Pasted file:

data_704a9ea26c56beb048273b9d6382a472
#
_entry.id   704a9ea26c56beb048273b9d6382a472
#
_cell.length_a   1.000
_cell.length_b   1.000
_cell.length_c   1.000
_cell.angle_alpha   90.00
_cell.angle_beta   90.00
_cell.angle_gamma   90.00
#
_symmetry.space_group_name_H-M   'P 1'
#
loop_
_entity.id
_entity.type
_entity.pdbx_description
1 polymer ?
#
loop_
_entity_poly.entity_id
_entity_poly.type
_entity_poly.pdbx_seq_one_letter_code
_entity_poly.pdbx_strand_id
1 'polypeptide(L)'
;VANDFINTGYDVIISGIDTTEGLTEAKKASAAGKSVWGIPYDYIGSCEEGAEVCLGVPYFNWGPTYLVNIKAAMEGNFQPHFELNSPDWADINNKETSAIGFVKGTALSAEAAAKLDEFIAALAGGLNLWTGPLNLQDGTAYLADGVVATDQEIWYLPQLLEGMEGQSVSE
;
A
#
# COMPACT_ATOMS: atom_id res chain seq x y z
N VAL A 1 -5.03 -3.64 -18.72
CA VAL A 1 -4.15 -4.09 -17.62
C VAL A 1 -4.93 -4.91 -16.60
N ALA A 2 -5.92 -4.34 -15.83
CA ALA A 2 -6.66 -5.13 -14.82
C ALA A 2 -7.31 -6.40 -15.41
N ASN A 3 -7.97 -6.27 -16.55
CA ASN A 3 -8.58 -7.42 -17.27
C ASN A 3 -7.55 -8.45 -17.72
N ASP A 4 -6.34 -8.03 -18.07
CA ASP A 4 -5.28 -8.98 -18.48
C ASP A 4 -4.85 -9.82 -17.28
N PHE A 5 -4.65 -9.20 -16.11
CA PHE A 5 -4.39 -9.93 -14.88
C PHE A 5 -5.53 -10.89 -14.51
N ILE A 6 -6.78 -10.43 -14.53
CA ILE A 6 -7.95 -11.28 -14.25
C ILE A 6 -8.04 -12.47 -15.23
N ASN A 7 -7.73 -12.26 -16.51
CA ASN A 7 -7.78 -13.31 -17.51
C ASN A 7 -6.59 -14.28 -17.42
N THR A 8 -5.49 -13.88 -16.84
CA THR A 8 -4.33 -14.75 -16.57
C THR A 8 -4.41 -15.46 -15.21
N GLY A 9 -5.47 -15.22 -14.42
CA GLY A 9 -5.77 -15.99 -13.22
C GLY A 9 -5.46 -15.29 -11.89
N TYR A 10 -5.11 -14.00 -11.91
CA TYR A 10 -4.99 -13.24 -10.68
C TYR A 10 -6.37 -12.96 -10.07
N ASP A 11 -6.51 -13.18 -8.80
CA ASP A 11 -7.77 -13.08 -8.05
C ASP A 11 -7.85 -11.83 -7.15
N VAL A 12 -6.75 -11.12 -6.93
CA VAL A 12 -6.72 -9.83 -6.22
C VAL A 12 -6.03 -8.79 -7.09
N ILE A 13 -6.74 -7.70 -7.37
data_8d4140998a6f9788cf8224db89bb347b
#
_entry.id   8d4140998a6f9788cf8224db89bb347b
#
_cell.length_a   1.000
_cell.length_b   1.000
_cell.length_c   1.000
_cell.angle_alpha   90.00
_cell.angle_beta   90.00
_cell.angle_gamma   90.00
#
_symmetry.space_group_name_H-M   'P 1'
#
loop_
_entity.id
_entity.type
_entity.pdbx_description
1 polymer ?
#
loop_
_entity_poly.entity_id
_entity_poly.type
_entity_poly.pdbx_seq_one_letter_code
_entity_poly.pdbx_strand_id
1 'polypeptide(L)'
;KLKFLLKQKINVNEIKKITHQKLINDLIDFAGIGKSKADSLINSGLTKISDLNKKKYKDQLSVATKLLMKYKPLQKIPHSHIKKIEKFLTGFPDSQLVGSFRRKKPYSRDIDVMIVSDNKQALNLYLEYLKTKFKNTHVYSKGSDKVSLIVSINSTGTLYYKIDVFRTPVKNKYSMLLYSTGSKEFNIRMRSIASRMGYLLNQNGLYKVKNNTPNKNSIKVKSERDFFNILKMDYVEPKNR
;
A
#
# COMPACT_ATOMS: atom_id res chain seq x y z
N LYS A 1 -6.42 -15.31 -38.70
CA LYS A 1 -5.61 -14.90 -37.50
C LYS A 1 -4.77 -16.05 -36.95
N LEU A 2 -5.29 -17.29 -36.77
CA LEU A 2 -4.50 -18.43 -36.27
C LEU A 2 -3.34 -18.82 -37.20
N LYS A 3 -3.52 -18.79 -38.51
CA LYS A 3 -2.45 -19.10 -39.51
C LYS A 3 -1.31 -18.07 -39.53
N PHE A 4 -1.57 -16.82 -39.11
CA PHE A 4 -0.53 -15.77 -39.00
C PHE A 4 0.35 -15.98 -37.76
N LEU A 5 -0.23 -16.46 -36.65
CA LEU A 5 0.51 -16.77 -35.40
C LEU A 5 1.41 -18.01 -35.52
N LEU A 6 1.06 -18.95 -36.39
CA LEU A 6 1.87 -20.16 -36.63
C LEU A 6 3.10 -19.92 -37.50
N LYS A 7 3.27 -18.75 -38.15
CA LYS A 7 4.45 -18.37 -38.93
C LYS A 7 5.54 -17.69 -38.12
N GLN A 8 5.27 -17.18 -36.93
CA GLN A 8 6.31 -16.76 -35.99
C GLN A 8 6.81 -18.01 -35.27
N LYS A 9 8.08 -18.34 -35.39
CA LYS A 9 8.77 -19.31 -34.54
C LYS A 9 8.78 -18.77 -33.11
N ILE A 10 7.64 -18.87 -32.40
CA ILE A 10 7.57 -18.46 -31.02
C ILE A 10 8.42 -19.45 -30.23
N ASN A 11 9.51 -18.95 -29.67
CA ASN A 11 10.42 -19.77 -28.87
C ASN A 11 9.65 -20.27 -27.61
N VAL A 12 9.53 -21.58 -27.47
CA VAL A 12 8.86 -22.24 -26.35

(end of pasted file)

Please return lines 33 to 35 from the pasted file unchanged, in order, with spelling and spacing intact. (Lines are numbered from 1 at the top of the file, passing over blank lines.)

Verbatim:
C VAL A 1 -4.93 -4.91 -16.60
N ALA A 2 -5.92 -4.34 -15.83
CA ALA A 2 -6.66 -5.13 -14.82